12 July 2016
- Violation of Article 3 (inhuman treatment) (procedural limb)
The applicant, Aleksandras Gedrimas, is a Lithuanian national who was born in 1950 and lives in Jonava (Lithuania). The case concerned his complaint of having been ill-treated by the police. Mr Gedrimas, who worked as a guard in a garage complex, was on duty during the early morning hours of 23 April 2008, when several police officers arrived at the complex. The officers had been tipped off about a break-in and robbery of a jewellery store nearby and had followed traces from the store to the complex with the help of a police dog.
According to Mr Gedrimas, he had explained to the officers that the garage complex was his workplace and that he had not left it that night. However, the officers had accused him of drunk driving, handcuffed him, pushed him to the floor, and, holding him down, twisted his arms and kicked him in the stomach repeatedly. According to the officers, Mr Gedrimas had refused to comply with their orders to introduce himself, shouted at them and jostled them, obliging them to handcuff him and take him to the police station, where he was identified as the guard of the complex. Mr Gedrimas was released from detention on the same morning.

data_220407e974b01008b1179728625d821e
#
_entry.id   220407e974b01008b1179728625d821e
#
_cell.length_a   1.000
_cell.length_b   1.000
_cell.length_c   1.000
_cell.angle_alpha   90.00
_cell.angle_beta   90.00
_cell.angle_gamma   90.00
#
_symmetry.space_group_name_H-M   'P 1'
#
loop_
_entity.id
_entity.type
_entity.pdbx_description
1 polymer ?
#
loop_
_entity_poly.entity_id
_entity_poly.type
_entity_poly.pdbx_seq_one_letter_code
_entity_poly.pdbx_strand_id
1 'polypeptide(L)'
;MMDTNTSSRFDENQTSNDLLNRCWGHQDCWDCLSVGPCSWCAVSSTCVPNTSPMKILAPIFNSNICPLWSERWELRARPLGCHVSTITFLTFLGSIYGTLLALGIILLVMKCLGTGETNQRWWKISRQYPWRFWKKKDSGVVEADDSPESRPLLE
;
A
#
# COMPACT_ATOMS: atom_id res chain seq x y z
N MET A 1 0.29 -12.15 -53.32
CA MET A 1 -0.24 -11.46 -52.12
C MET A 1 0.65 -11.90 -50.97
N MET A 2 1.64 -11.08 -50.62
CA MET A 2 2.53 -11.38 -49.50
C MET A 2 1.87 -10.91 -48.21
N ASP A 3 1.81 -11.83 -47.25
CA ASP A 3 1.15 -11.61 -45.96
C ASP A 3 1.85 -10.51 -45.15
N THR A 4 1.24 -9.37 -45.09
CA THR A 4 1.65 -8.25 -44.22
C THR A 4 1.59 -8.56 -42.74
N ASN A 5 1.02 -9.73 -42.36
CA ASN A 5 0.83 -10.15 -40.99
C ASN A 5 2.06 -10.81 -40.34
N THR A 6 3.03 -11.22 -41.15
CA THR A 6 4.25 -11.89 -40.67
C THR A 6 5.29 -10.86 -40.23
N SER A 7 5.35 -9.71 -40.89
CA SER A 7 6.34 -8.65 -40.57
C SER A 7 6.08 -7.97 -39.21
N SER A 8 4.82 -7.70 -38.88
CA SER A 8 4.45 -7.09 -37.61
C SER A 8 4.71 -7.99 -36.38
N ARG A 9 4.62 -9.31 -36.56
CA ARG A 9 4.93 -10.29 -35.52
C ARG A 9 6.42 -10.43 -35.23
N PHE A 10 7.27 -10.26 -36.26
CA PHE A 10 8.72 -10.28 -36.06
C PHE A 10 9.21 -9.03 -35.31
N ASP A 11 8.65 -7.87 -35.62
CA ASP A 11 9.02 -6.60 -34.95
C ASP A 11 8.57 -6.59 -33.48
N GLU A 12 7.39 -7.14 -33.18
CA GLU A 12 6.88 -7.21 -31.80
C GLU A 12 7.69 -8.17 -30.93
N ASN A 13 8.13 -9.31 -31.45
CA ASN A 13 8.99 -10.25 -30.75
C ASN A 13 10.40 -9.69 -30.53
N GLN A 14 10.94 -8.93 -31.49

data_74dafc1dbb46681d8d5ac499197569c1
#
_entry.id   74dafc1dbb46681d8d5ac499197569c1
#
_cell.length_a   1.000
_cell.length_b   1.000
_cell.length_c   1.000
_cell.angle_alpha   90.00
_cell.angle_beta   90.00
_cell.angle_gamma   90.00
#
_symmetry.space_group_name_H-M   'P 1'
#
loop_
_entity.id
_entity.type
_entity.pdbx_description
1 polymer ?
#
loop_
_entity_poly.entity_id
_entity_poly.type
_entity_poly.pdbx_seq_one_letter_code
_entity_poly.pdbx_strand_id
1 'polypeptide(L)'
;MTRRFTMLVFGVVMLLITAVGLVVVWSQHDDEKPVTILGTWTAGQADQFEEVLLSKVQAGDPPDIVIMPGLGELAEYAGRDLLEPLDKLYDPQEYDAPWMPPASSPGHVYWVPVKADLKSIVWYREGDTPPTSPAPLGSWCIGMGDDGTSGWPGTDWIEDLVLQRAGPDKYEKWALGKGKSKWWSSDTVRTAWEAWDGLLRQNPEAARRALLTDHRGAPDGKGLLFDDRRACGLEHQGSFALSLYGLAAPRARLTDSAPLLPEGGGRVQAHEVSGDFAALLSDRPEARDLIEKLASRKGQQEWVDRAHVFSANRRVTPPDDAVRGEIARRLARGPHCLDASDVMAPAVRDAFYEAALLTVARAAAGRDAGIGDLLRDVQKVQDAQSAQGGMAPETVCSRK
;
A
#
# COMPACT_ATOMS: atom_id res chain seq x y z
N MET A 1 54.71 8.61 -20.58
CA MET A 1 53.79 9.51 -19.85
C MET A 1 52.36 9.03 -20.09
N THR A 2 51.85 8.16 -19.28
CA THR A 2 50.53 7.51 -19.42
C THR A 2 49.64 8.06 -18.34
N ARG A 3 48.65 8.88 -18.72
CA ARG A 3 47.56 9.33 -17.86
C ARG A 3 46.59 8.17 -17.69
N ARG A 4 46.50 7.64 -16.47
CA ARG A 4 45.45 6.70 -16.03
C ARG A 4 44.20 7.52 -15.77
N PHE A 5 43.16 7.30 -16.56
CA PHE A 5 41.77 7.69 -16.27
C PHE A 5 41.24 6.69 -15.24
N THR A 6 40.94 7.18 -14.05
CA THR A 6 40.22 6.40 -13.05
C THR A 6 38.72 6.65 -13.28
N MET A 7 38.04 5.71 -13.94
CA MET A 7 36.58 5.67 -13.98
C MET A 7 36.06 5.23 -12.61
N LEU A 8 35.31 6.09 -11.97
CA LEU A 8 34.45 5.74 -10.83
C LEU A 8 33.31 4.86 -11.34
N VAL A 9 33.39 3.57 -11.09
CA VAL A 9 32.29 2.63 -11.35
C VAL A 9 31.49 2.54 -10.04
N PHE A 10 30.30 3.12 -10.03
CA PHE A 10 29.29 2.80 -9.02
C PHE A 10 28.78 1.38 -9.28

On the day of Mr Gedrimas’ arrest, the prosecutor opened a pre-trial investigation into his allegations of ill-treatment. Following a number of investigative steps, the prosecutor discontinued the investigation in November 2008, holding that Mr Gedrimas had obstructed the police officers in the performance of their duties, had resisted them and had attempted to punch one of them. On Mr Gedrimas’ appeal, a senior prosecutor reopened the investigation in March 2009. The investigation was subsequently closed and reopened on several occasions. It was discontinued by a court’s decision upheld by a higher court in September 2011.
Relying on Article 3 (prohibition of inhuman or degrading treatment), Mr Gedrimas complained that he had been subjected to inhuman treatment by the police and that the authorities had failed to carry out an effective and objective investigation.
The Court reiterates that where the events in issue lie wholly, or in large part, within the exclusive knowledge of the authorities, as in the case of persons within their control in custody, strong presumptions of fact will arise in respect of injuries occurring during such detention. The burden of proof is then on the Government to provide a satisfactory and convincing explanation by producing evidence which cast doubt on the account of events given by the victim. In the absence of such explanation, the Court can draw inferences which may be unfavourable for the Government. After examining the case, the Court finds that the domestic investigation was not thorough and it was not capable of establishing the circumstances of the applicant’s injuries and the responsibility of the police officers involved.
The Court to concludes that the pre-trial investigation into the applicant’s allegations of ill‑treatment by police officers was not in line with the requirements of Article 3 of the Convention. There has accordingly been a violation of that provision under its procedural limb.
Just satisfaction: EUR 10,000 (non-pecuniary damage) and EUR 237.80 (costs and expenses).